/ Money

Are ads for ‘dead fast cash’ irresponsible?

Kerry Katona

Given her history, Kerry Katona seems an odd choice to front a marketing campaign for a payday loans company. And it seems the advertising watchdog agrees, as it has deemed the Cash Lady TV ads ‘irresponsible’.

Declared bankrupt in 2008, former Atomic Kitten Kerry Katona is no stranger to money worries. With that in mind, the Advertising Standards Authority (ASA) has slammed an advert featuring the star for payday loans company ‘Cash Lady’.

The ASA concluded that some viewers ‘may have inferred from the advice given by Kerry Katona that the Cash Lady loan was advisable for those already having financial difficulties.’

Fast cash for fast debt

As far as I’m concerned, Cash Lady’s advertising slogan – ‘fast cash for fast lives’ – typifies one of the key problems in the payday loan sector. There’s too much emphasis on speed over cost, affordability and responsible borrowing.

This was reinforced by Kerry’s voiceover: ‘You could see your bank and fill in loads of forms, but there is an easier way to get a loan. With Cash Lady, it’s simple to apply for up to £300. It’s dead fast too.’

Even today, the homepage of the Cash Lady website says the only information you need to apply is your contact details, salary and bank details. There’s no mention of existing debts or your weekly expenditure, so it’s hard to see how the company can assess the true affordability of your loan. And this is a real problem for borrowers. In our survey, 48% of payday loan users had taken out credit in the past that it turned out they couldn’t afford to repay.

According to the ASA, Cash Lady’s adverts didn’t make clear that the loans of up to £300 should only be used as short-term stop gaps, not as a solution for more serious financial problems.

From prawns to payday loans

Irresponsible advertising like the Cash Lady ads encourages unaffordable borrowing, and does no favours to an industry desperate to improve its battered reputation.

And the problem isn’t restricted to Cash Lady. Our research last year found payday loan companies advertising loans for nights out or even ‘to put in the bank for emergencies’. One lender still claims that a payday loan can help you ‘solve all your money problems’. But when a loan costs you up to £29 a month in interest for every £100 you borrow, we think this is dangerous advice.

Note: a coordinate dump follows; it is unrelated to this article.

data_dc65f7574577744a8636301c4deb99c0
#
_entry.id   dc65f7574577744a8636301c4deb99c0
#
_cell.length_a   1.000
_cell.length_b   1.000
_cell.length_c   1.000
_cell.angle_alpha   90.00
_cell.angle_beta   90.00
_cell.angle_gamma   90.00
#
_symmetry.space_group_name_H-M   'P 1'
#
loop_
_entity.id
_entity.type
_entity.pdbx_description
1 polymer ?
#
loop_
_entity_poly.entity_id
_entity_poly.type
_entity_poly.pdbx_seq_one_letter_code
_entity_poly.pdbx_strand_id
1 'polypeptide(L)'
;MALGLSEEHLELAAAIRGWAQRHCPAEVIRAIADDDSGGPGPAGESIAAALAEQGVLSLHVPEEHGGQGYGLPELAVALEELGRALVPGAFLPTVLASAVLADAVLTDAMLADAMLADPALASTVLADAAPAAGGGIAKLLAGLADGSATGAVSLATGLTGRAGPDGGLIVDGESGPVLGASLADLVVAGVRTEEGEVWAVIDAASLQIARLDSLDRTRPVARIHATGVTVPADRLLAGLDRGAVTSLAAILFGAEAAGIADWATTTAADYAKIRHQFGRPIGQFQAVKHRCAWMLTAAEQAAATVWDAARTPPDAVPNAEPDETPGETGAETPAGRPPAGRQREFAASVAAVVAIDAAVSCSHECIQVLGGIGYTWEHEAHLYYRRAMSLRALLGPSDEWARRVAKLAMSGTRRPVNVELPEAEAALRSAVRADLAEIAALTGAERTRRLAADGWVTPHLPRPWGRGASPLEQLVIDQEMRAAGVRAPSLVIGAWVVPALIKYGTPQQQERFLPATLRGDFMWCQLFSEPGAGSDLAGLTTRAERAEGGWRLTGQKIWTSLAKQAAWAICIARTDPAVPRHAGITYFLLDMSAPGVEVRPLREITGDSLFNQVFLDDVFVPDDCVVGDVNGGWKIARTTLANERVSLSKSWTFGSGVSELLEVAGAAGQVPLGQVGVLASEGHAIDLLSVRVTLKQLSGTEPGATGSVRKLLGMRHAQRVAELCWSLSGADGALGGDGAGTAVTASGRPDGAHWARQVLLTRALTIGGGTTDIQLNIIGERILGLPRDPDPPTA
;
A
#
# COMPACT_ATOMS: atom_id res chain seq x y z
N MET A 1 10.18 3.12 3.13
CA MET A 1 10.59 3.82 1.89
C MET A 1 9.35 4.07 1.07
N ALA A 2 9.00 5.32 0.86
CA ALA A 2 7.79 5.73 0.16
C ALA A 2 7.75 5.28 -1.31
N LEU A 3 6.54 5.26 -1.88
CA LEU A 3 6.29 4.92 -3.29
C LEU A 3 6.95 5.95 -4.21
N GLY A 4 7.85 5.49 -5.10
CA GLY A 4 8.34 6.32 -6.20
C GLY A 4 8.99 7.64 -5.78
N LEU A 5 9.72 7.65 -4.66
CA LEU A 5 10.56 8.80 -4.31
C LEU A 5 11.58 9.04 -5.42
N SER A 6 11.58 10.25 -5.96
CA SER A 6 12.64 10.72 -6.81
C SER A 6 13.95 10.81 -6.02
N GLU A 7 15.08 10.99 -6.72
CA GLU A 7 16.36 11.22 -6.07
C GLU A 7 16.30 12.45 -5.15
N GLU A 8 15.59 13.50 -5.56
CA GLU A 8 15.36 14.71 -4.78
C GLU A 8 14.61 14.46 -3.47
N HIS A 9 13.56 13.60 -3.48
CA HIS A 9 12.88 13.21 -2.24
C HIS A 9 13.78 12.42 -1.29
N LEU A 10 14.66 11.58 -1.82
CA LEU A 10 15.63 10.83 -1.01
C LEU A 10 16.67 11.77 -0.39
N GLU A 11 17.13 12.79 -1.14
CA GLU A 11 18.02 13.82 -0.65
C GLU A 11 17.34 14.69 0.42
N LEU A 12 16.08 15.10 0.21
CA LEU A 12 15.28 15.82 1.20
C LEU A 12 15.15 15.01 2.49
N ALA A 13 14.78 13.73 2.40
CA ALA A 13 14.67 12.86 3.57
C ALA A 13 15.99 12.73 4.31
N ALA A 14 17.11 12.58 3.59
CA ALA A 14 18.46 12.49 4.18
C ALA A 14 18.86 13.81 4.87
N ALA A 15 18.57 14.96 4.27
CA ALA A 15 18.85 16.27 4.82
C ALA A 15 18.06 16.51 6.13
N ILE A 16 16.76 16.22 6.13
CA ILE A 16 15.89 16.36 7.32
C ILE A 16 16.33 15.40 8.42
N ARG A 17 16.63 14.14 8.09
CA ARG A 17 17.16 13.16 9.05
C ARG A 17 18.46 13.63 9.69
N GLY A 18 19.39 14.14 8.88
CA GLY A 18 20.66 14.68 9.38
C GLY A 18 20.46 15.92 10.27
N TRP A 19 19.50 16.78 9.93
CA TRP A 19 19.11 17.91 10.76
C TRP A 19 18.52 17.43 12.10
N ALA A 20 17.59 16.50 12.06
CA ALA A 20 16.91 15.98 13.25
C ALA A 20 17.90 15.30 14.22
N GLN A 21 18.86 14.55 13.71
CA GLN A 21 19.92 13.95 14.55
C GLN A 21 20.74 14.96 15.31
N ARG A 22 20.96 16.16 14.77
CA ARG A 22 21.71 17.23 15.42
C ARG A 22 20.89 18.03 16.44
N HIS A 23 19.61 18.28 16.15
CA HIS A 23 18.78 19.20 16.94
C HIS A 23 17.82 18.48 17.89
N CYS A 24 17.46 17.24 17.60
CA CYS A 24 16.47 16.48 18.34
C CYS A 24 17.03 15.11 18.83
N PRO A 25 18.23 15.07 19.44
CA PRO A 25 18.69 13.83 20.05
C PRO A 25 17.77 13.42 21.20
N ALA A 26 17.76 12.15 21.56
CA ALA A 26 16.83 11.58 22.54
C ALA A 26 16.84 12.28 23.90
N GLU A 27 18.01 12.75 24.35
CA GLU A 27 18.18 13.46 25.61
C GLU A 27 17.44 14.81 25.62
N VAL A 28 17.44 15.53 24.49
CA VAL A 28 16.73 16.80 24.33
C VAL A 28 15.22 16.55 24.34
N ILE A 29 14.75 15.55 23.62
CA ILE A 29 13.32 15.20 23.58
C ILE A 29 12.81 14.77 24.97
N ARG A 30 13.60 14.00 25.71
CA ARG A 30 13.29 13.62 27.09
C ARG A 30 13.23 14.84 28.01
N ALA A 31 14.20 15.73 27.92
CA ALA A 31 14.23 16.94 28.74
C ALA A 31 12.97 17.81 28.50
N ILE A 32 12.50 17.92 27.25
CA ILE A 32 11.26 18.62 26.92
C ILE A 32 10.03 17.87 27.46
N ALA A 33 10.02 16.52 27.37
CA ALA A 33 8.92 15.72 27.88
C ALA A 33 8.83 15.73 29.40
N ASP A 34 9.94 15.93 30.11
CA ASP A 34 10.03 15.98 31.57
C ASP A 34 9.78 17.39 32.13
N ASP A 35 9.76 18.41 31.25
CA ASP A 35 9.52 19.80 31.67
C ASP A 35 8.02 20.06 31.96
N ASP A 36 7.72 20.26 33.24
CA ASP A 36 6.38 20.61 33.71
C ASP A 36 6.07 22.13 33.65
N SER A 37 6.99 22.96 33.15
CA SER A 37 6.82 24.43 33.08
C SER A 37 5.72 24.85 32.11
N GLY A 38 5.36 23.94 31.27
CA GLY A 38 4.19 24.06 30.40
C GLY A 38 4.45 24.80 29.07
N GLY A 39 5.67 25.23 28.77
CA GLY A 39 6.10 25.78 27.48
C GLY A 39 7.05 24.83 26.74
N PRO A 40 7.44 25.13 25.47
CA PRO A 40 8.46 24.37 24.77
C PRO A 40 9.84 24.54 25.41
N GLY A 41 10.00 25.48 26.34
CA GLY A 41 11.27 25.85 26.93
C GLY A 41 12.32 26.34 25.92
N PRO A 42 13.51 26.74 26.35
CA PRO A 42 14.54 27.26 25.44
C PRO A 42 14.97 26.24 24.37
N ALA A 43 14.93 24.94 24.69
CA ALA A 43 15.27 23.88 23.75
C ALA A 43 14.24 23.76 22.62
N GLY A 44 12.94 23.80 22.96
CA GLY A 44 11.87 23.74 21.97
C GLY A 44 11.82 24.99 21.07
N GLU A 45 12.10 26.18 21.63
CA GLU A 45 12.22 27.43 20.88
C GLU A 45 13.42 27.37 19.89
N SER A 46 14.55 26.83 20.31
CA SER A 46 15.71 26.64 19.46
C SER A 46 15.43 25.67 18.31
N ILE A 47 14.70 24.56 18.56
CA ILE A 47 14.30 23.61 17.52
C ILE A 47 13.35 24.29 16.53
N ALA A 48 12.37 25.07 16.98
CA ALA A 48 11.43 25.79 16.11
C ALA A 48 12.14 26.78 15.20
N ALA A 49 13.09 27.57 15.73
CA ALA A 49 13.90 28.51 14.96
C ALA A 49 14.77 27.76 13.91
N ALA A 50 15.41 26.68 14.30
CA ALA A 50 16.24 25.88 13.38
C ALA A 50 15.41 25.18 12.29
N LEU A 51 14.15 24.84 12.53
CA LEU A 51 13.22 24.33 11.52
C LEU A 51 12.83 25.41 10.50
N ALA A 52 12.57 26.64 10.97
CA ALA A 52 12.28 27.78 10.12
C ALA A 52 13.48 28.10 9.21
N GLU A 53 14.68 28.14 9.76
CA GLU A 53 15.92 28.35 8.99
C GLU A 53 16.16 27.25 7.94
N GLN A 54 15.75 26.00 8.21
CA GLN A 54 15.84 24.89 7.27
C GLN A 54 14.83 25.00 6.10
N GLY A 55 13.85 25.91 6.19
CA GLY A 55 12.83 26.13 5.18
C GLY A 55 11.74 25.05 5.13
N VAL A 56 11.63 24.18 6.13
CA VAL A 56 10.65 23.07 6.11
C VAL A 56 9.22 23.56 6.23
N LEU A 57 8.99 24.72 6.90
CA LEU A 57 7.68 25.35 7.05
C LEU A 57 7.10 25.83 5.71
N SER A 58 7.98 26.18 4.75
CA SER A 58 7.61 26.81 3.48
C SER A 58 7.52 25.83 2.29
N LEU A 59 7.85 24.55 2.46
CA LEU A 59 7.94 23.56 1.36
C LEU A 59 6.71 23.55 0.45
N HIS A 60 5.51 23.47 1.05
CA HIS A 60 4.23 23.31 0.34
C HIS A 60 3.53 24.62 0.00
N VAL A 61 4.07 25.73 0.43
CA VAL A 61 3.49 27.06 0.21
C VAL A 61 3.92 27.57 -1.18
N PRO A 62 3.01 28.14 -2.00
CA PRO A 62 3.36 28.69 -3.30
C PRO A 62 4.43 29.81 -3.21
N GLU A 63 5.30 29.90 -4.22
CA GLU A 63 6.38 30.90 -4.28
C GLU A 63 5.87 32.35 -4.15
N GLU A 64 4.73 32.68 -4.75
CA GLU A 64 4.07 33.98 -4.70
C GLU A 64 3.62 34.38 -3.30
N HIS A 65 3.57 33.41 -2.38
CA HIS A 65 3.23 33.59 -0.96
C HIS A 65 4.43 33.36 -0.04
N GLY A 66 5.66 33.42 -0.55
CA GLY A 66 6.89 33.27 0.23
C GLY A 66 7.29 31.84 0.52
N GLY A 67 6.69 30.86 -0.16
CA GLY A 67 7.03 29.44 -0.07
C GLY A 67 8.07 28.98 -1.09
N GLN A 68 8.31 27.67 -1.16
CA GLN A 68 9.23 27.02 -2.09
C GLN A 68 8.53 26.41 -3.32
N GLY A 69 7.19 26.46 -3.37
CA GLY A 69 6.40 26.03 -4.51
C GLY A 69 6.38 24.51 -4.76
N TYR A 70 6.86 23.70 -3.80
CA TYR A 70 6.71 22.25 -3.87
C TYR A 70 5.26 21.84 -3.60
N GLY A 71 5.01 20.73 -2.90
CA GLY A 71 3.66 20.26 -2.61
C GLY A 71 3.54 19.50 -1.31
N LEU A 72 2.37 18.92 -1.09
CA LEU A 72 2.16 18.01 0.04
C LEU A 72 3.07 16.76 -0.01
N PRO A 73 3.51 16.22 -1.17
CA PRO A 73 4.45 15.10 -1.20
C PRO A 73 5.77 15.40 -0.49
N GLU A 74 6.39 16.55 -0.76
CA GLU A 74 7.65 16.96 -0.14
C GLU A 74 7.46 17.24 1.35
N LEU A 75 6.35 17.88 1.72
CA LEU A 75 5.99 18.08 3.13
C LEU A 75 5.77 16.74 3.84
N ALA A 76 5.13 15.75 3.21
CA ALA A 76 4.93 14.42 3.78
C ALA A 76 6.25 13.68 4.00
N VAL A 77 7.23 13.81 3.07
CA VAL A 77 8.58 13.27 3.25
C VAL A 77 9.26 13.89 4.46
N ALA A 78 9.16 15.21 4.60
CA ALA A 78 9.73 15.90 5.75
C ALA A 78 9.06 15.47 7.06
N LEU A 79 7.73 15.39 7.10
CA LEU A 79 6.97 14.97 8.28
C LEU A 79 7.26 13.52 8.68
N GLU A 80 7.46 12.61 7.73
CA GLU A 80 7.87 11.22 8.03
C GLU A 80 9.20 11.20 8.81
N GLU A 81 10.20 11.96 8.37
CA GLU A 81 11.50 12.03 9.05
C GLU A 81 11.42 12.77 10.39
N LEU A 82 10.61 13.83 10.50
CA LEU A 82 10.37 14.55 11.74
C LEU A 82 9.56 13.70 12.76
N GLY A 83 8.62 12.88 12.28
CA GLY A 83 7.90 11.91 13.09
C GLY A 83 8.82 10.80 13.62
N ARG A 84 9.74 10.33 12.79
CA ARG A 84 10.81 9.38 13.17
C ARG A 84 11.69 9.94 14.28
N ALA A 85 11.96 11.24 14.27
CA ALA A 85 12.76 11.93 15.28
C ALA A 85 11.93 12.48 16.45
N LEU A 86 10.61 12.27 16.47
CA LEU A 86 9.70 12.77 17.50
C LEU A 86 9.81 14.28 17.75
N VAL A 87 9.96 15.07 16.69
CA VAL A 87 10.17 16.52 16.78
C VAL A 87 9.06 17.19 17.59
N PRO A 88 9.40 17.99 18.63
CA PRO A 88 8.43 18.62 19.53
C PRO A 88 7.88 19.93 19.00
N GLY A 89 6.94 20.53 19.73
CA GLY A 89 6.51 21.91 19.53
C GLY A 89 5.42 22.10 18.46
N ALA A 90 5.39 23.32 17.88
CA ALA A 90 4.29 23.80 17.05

With our latest Consumer Insight Tracker data revealing that five million UK households used credit or savings to cover their spending on food last month, it’s ironic that Kerry Katona has gone from advertising Iceland’s prawn rings to Cash Lady’s payday loans.

Given her own past problems, a more responsible message might have been ‘Mum’s gone to get some debt advice’.


Money sharks who charged extortionate interest rates were, I thought, illegal. So why are these short-term loan companies allowed to trade at extortionate rates? Relying on desperate or ignorant clients is simply exploitation. Rather than worrying about the adverts surely we should be more concerned about setting acceptable trading terms. I thought credit card interest rates were bad enough at 15-25% , with a base rate of 0.5%, but these loans at 4000%? Its fantasy land.

I entirely agree Malcolm.

At what level does charging a rate of interest on a loan become an act of usury?

I wonder whether all advertising by this type of money-lender should be banned. At least pawnbrokers operated discreetly and overall treated people fairly in the hope and expectation of being able thereby to attract repeat business. The major difference is that they held goods as security whereas these pay-day loan merchants seem to be reckless as to whether they have any lien on the borrower at all, hence they have to appeal to other considerations like absence of enquiries and formalities, speed of decision, amount available, convenience, willingness to lend to virtually anyone regardless of situation, ability to keep the loan rolling, and [perhaps] a friendly female face.

Colin Halton says:
9 May 2013

These adverts prey on people who are desperate and can only make their position even worse. They are framed in a cosy and friendly manner luring the innocent into levels of debt that many of them will never get out of.These people should be forced to make the possible, if not PROBABLE consequences of these extortionate loans absolutely clear, so they can be understood by anyone, no matter what their background or level of understanding may be. This may be a legal industry but it looks suspiciously close to organised crime!

Money lending at interest rates such as the 2000% to 5000% per year these firms charge should be illegal.